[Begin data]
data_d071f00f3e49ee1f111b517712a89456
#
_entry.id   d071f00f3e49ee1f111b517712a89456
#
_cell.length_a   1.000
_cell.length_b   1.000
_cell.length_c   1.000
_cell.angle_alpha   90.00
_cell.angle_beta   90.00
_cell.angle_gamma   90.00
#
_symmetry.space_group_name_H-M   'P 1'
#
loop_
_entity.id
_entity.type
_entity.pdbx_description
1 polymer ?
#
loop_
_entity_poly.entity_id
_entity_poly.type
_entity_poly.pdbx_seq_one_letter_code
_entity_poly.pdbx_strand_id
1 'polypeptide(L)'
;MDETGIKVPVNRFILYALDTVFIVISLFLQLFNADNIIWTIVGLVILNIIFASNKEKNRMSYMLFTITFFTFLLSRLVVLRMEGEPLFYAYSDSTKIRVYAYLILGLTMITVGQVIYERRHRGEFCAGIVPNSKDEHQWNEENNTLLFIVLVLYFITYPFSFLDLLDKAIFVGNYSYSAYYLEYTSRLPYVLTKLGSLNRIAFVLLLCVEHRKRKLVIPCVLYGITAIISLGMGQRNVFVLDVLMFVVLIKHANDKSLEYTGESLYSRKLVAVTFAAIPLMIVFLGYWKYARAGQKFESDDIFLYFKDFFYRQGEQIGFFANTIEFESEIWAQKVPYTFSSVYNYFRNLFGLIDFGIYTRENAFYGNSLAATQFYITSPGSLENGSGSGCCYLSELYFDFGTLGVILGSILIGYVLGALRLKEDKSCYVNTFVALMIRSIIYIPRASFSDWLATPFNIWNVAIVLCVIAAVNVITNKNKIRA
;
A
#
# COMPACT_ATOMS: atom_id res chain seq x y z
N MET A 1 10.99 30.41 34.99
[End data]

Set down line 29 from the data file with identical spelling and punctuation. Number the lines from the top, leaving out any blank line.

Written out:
#